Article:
Happy are those who dream dreams and are ready to pay the price to make them come true.”

– Leon Joseph Suenens

The less effort, the faster and more powerful you will be.”

– Bruce Lee

Your own words are the bricks and mortar
of the dreams you want to realize.
The words you choose and their use establish the life you experience.”

– Sonia Croquette

Only those who will risk going too far can possibly find out how far one can go.”

– T.S. Eliot

Speaking more than one language is no longer just an asset in today’s job market; it is a requirement.”

– Tom Adams, CEO, Rosetta Stone

Most people never pick up the phone and call. Most people never ask, and that’s what separates the people who do things from the people who just dream about them.”

– Steve Jobs

A lot of people have ideas, but few decide to do something about them now. Not next week. But today.”

– Nolan Bushnell, founder, Atari

That which does not kill us makes us stronger.”

– Friedrich Nietzsche

The fixity of a habit is generally in direct proportion to its absurdity.”

– Marcel Proust

Are you willing to help other people succeed even when it’s not a requirement of your job to be of assistance?”

– Steven Schussler

Do one thing every day that scares you.”

– Eleanor Roosevelt

He who wants to tear down a house must be prepared to rebuild it.”

– African Proverb

Part of your destiny is to live in the zone of maximum satisfaction.”

– Martha Beck

When we speak we are afraid our words will not be heard or welcomed. But when we are silent, we are still afraid. So it is better to speak.”

– Audre Lorde

Nobody talks about entrepreneurship as survival, but that’s exactly what nurtures creative thinking.”

– Anita Roddick, founder, The Body Shop

I’m not afraid of storms,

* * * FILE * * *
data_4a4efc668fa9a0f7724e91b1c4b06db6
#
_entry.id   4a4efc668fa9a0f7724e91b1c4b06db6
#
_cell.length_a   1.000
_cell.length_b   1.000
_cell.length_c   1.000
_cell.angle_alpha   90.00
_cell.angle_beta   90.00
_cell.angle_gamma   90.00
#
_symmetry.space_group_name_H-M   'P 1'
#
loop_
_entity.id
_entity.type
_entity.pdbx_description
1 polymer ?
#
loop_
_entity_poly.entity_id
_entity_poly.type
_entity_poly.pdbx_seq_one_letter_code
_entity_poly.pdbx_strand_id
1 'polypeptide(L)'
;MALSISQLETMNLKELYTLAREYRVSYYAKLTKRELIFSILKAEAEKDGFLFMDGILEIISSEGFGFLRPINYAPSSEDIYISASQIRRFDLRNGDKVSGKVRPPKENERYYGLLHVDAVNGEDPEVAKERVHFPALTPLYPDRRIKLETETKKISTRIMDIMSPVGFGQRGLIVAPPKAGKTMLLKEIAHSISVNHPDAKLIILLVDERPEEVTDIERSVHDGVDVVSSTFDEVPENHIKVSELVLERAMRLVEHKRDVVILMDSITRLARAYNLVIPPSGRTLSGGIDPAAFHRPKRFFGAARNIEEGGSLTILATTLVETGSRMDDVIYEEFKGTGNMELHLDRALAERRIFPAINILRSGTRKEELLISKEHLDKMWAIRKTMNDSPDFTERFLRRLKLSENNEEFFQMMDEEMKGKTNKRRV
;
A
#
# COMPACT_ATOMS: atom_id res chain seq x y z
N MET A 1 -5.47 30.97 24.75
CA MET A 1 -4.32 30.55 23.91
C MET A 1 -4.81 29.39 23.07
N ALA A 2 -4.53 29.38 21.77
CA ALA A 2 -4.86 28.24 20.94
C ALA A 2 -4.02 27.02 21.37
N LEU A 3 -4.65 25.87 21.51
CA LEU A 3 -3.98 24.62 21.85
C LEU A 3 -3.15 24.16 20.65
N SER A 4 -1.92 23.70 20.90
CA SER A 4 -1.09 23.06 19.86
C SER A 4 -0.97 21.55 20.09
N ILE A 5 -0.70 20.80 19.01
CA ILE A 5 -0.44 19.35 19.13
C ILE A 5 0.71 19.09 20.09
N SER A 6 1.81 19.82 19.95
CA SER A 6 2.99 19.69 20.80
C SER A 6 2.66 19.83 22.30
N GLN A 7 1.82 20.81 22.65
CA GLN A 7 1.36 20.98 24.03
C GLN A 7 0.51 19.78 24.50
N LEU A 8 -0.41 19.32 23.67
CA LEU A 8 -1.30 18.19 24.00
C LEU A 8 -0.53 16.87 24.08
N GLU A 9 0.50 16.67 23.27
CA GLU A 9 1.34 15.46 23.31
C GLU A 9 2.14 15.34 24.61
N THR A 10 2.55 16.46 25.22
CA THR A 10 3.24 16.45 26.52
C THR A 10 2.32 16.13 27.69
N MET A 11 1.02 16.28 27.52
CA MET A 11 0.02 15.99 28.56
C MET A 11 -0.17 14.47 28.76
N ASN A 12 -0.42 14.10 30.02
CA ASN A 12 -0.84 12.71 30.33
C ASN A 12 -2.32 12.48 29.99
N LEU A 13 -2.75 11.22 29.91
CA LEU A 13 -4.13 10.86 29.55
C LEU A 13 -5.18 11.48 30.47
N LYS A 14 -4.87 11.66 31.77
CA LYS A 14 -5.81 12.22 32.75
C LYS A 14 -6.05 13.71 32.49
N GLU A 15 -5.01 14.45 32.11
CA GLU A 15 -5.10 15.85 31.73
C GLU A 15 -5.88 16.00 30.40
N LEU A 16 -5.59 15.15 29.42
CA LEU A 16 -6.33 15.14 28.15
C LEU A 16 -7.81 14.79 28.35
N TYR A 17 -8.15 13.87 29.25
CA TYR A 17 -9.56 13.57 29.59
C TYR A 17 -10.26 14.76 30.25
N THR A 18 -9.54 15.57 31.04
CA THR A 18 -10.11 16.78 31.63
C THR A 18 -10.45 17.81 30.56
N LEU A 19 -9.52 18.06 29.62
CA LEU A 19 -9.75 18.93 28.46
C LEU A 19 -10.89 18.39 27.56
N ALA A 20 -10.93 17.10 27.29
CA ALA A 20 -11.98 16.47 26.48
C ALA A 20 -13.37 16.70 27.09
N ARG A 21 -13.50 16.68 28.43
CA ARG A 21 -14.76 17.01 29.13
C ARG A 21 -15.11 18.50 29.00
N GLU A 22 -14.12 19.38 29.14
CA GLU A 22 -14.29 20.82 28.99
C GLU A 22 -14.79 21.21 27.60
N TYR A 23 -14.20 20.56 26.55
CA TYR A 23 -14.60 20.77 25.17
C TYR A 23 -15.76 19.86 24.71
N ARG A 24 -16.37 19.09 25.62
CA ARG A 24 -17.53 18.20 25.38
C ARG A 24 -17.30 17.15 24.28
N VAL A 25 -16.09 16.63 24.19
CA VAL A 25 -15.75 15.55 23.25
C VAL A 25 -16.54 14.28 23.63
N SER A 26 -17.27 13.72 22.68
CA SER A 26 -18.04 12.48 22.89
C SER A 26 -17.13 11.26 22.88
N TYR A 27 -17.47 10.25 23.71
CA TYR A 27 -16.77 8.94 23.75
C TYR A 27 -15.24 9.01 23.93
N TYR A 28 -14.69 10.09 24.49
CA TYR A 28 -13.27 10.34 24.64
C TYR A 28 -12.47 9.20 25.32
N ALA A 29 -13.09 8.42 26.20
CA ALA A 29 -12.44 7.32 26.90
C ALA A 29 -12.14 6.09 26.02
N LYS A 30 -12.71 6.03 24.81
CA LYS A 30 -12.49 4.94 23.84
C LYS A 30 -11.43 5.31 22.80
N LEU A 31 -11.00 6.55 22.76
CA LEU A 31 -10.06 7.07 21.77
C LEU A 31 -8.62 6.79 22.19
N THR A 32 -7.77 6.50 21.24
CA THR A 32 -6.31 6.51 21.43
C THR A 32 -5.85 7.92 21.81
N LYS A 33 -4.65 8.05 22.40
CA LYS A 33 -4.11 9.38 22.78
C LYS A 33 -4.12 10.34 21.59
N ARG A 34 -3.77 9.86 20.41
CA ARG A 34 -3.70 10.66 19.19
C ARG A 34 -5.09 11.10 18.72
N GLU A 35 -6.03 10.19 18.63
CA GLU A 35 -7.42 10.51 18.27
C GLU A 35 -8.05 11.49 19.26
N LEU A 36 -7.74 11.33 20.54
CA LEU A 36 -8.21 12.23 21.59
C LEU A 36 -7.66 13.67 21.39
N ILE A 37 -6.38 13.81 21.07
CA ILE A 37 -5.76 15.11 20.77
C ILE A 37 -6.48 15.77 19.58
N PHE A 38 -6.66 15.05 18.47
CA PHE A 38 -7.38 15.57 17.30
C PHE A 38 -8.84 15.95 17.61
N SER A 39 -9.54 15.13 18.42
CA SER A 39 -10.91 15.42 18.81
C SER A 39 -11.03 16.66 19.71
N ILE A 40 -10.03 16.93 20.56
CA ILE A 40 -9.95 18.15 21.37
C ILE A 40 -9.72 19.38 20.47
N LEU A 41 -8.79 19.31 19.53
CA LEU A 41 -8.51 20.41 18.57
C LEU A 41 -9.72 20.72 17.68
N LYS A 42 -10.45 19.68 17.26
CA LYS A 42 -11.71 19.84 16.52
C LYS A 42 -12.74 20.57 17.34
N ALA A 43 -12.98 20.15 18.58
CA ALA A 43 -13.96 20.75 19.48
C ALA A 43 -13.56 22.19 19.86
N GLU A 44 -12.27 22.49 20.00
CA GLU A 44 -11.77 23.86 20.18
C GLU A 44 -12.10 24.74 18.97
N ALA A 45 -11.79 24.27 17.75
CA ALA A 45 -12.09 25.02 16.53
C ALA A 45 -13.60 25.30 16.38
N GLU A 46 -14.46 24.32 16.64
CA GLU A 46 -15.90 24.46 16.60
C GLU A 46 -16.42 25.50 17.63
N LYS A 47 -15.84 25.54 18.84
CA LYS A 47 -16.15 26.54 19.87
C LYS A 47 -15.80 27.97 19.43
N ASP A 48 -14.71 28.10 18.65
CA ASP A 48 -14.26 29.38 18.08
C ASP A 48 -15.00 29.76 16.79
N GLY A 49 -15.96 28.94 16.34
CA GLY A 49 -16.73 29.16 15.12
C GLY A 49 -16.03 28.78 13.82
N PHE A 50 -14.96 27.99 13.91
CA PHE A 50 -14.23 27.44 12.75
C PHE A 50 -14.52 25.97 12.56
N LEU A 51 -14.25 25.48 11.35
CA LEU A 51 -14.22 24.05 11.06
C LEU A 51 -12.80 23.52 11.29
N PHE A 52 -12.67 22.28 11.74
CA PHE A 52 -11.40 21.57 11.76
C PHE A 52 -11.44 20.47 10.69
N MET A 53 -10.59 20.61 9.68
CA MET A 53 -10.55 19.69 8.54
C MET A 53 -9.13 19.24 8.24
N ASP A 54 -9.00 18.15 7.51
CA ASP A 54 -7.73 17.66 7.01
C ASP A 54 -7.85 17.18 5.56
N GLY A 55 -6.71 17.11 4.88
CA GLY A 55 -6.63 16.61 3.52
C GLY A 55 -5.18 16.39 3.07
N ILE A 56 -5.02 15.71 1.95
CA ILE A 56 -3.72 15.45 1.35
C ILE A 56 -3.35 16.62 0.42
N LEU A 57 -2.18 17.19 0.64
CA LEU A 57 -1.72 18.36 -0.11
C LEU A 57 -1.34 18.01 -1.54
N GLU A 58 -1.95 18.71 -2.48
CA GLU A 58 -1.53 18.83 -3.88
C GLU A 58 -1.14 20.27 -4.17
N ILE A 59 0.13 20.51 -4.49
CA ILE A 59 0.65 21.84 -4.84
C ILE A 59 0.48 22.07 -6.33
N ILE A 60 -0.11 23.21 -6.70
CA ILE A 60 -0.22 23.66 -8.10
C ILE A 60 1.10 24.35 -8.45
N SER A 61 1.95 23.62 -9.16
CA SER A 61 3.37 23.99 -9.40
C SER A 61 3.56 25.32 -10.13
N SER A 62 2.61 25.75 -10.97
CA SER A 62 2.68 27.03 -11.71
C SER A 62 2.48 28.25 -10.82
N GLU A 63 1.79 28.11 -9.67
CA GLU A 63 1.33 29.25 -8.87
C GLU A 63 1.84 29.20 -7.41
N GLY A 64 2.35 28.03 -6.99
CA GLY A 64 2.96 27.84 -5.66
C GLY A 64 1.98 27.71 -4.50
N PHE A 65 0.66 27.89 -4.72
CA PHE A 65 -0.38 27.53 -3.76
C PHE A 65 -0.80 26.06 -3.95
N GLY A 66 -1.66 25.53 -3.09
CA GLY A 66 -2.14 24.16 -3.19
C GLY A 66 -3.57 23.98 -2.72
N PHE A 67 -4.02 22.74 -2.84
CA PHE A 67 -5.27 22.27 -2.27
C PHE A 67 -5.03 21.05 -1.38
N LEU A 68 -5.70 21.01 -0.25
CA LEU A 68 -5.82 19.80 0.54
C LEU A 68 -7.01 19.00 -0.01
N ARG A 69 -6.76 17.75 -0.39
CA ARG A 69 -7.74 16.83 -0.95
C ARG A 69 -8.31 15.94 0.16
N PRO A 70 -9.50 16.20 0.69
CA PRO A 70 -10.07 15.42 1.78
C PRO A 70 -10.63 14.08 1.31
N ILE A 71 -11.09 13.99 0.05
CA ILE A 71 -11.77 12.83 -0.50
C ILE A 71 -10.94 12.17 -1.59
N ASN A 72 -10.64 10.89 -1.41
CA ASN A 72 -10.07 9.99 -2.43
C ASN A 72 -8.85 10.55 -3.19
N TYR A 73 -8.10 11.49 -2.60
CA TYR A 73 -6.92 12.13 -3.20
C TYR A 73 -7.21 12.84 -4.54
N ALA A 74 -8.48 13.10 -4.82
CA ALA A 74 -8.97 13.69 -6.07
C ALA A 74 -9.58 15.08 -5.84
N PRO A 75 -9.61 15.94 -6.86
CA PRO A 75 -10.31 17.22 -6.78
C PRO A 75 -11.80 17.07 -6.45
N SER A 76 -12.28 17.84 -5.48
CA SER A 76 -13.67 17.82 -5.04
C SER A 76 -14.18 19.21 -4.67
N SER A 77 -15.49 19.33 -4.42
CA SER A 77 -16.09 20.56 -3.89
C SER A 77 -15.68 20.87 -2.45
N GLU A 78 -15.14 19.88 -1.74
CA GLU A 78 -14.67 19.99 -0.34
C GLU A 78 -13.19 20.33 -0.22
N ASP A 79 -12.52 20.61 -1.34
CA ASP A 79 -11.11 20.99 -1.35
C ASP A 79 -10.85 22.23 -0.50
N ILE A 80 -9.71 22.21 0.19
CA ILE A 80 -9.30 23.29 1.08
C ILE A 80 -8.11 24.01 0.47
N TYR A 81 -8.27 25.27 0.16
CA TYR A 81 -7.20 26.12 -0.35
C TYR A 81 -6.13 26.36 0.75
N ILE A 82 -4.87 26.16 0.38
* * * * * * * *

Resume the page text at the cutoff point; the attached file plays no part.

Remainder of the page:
for I’m learning to sail my ship.”

– Louisa May Alcott

What is the point of having free will if one cannot occasionally spit in the eye of destiny?”

– Jim Butcher, White Night

Hold fast to dreams, for if dreams die, life is a broken-winged bird that cannot fly. Hold fast to dreams, for when dreams go, life is a barren field frozen with snow.”

– Langston Hughes

Don’t judge each day by the harvest you reap, but by the seeds you plant.”

– Robert Louis Stevenson

Tell me, what is it you plan to do with your one wild and precious life?”

– Mary Oliver

Just don’t give up trying to do what you really want to do.
Where there is love and inspiration, I don’t think you can go wrong.”

– Ella Fitzgerald

Outside of a dog, a book is man’s best friend. Inside of a dog it’s too dark to read.”

– Groucho Marx

A great secret of success is to go through life as a man who never gets used up.”

– Albert Schweitzer

We never know how high we are
 till we are called to rise;
 And then, if we are true to plan,
 Our statures touch the skies.”

– Emily Dickinson

You often meet your fate on the road you take to avoid it.”

– Goldie Hawn

Don’t sit down and wait for the opportunities to come. Get up and make them!”

– Madam C.J. Walker

By your stumbling the world is perfected.”

– Sri Aurobindo

When the power of love overcomes the love of power, the world will know peace.”

– Jimi Hendrix

Do you believe it is important to give back some portion of your wealth to support charitable causes?”

– Steven Schussler

We need to learn to set our course by the stars, not by the lights of every passing ship.”

– General Omar Bradley

Do not say, ‘why were the former days better than these,’ for it is not from wisdom that you ask this.”